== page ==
TWO YEARS OF COVID: How tech saved us during lockdowns

For those privileged enough to access it, consumer technology and the internet were a saving grace for many in the last two years since the Covid-19 lockdowns began.

For those privileged enough to access it, consumer technology and the internet were a saving grace for many in the last two years since the Covid-19 lockdowns began.

Published Apr 4, 2022


By James Browning

For those privileged enough to access it (and while there was electricity to power it), consumer technology and the internet have been a saving grace for many in the last two years since Covid-19 and lockdowns began.

From social connection to getting food on the table, online services have been invaluable to the economy and people’s everyday quality of life.

As physical workplaces and schools were closed down, digital chat and meeting services prevented the education sector and non-essential economy from grinding to a halt.

Windows of awkwardly-framed faces replaced office spaces and classrooms, and words like Google Meet, Microsoft Teams and Zoom quickly pushed their way into our daily vocabulary.

However, one of the standout platforms in South Africa was already a household name. WhatsApp, its Groups feature in particular, was and continues to be uniquely important for businesses and educators to organise, communicate and collaborate effectively in a socially distanced world.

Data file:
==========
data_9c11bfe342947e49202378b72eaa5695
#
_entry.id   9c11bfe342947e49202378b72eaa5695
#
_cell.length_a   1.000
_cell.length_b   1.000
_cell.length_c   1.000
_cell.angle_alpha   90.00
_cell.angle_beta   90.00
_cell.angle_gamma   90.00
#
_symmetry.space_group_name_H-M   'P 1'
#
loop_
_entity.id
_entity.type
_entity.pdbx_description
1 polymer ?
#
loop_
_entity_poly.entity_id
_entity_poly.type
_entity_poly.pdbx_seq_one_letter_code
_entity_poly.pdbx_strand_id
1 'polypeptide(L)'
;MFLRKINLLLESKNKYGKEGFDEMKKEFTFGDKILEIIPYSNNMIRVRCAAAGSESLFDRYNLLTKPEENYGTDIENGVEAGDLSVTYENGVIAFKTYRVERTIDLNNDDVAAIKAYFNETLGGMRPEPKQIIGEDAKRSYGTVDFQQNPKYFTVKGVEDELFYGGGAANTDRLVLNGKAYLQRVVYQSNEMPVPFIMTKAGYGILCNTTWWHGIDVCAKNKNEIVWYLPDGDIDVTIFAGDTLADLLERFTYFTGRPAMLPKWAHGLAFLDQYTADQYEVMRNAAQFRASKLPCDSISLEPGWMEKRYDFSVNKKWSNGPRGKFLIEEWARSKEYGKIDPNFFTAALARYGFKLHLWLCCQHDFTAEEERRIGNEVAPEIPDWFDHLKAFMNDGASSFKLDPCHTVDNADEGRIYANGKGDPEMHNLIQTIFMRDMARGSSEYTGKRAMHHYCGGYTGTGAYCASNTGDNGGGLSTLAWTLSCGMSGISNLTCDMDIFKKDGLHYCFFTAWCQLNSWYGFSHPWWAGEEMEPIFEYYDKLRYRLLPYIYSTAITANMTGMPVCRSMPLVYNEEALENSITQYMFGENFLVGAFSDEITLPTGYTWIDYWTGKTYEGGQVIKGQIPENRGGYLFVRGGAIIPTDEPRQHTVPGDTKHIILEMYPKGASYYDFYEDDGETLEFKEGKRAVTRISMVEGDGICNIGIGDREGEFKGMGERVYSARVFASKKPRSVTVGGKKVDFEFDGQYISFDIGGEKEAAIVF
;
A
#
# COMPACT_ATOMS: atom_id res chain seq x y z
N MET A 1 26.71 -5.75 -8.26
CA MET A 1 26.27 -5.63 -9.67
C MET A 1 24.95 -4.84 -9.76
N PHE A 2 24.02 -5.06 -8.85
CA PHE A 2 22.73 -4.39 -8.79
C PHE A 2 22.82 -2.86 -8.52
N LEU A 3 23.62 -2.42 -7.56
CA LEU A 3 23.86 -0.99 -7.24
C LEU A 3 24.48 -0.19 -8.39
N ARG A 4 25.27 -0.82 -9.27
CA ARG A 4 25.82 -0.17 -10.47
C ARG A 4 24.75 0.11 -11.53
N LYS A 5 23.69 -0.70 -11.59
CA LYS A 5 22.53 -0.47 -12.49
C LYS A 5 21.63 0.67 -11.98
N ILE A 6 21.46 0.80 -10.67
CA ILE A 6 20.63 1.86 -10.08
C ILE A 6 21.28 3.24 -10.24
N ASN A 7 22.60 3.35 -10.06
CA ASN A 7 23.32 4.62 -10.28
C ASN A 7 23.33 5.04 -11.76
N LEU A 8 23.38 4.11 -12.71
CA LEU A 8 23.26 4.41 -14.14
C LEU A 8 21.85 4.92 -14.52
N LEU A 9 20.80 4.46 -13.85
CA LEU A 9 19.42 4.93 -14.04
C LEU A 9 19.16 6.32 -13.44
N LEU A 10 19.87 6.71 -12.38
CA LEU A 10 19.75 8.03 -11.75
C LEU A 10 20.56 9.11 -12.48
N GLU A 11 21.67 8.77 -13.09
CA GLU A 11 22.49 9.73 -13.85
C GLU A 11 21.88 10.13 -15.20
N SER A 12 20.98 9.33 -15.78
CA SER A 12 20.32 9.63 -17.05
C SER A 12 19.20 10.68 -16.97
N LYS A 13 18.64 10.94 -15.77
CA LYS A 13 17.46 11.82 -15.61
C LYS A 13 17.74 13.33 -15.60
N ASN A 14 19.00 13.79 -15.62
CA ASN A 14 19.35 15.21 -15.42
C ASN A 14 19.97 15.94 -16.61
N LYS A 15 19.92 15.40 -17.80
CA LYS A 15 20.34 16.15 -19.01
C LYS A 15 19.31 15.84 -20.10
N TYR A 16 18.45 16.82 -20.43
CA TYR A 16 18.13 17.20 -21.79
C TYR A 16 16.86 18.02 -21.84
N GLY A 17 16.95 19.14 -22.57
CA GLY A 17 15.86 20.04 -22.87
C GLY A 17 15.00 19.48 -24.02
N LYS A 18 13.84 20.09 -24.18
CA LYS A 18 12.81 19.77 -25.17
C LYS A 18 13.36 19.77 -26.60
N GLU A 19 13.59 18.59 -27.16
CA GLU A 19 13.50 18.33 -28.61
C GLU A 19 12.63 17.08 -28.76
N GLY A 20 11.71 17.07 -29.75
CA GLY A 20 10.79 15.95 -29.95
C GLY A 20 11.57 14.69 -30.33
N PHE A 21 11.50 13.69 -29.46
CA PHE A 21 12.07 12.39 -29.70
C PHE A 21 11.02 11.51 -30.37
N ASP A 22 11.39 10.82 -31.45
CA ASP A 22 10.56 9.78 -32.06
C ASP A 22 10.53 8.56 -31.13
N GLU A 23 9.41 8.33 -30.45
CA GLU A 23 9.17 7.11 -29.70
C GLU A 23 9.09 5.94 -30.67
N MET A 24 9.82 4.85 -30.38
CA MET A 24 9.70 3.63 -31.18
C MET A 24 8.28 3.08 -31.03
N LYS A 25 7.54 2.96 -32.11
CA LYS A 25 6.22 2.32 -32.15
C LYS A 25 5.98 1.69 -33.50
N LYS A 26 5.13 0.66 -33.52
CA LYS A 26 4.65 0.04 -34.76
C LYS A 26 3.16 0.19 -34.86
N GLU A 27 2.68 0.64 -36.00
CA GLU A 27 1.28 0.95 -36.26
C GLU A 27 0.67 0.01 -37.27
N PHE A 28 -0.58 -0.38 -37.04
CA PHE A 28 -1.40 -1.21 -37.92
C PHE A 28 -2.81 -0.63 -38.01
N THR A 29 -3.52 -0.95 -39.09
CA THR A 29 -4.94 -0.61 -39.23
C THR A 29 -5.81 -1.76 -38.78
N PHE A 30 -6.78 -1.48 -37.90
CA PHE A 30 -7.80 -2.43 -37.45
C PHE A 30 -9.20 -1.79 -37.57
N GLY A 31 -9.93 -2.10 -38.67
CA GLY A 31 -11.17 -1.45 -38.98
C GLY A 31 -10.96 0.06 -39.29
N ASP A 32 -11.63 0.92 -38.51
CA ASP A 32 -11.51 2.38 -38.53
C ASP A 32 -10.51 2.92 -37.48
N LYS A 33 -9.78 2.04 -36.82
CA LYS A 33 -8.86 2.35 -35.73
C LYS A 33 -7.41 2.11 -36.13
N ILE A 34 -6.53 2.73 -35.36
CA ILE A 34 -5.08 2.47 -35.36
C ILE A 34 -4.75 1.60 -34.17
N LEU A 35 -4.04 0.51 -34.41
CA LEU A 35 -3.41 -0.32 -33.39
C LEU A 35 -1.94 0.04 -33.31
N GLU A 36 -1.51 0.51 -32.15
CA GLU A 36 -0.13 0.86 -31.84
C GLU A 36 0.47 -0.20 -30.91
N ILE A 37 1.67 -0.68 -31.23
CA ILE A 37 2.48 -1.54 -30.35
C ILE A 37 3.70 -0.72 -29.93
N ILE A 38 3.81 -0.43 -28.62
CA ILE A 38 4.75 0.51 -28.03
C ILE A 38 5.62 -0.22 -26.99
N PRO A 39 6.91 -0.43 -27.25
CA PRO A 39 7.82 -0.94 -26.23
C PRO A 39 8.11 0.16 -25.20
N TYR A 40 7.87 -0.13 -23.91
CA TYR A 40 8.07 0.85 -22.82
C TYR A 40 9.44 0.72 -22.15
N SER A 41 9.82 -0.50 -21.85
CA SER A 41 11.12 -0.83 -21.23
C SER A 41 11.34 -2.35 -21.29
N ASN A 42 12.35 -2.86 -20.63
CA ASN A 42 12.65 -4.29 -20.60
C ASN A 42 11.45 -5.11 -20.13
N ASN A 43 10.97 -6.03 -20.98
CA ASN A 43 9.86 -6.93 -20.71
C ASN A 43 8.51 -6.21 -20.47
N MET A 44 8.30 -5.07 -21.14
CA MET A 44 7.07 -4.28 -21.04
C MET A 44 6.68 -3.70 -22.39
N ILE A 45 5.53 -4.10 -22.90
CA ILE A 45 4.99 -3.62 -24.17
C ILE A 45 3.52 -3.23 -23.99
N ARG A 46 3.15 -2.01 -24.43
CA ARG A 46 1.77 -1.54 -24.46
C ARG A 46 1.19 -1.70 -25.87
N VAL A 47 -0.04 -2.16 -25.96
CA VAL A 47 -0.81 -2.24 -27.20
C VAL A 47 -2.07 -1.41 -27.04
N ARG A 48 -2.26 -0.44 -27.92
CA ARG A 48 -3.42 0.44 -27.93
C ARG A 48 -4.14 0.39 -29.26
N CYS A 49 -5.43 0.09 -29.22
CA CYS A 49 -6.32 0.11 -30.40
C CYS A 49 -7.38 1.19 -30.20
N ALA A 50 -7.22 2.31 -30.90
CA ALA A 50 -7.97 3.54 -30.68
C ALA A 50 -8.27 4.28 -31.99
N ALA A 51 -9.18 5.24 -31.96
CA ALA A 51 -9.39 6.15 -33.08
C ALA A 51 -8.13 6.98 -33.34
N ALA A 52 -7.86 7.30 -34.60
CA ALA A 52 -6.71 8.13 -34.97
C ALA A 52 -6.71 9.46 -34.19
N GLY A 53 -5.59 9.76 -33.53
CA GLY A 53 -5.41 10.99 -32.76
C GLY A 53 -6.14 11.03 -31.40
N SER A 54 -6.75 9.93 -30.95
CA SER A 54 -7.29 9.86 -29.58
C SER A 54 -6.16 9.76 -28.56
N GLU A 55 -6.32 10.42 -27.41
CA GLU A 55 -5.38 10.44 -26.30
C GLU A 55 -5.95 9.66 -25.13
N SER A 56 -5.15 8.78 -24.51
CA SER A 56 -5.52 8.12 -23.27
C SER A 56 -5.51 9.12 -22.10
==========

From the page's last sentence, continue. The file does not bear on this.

Even as pandemic-related restrictions continue to lighten, it seems that the cultural momentum and business investment in remote work will see more people working from home into the future. South African-born Vinny Lingham looks to combat “Zoom fatigue” with his new start-up Waitroom, announced earlier this month, by streamlining the meeting process and allowing users to put time limits on speakers.

Digital communications technologies were not only essential for keeping people productive, they helped keep us sane.

The pixelated smile of a loved one could provide much-needed human connection, and you could stave off cabin fever on a video call with friends and a glass of wine (as long as you stocked up before the bans, of course).

Plenty of new apps moved to fill the demand for more ways to connect over the internet.

Houseparty overcame the rigidity of scheduling Zoom calls and enabled users to drop into and out of video chats with their friends easily. The audio-only app Clubhouse gave people a way to hear, and even participate in, conversations between celebrities.

Many people looked to digital entertainment to fill time that would normally be used for work, class, commutes and meetups.

Streaming services gave us access series and movies both new and old, with the biggest provider, Netflix, seeing its new sign-ups double in early 2020. Services like the local safari streaming site WildEarth TV even gave us glimpses into the forbidden outdoors.

For those seeking something more personal, the continuing podcast boom has given us a huge diversity of ways to get informed, be entertained, and get a taste for actual conversation at a time when most people were stuck in their own homes and heads. This has been facilitated by audio platforms such as Spotify and by the workhorse of a platform that is YouTube.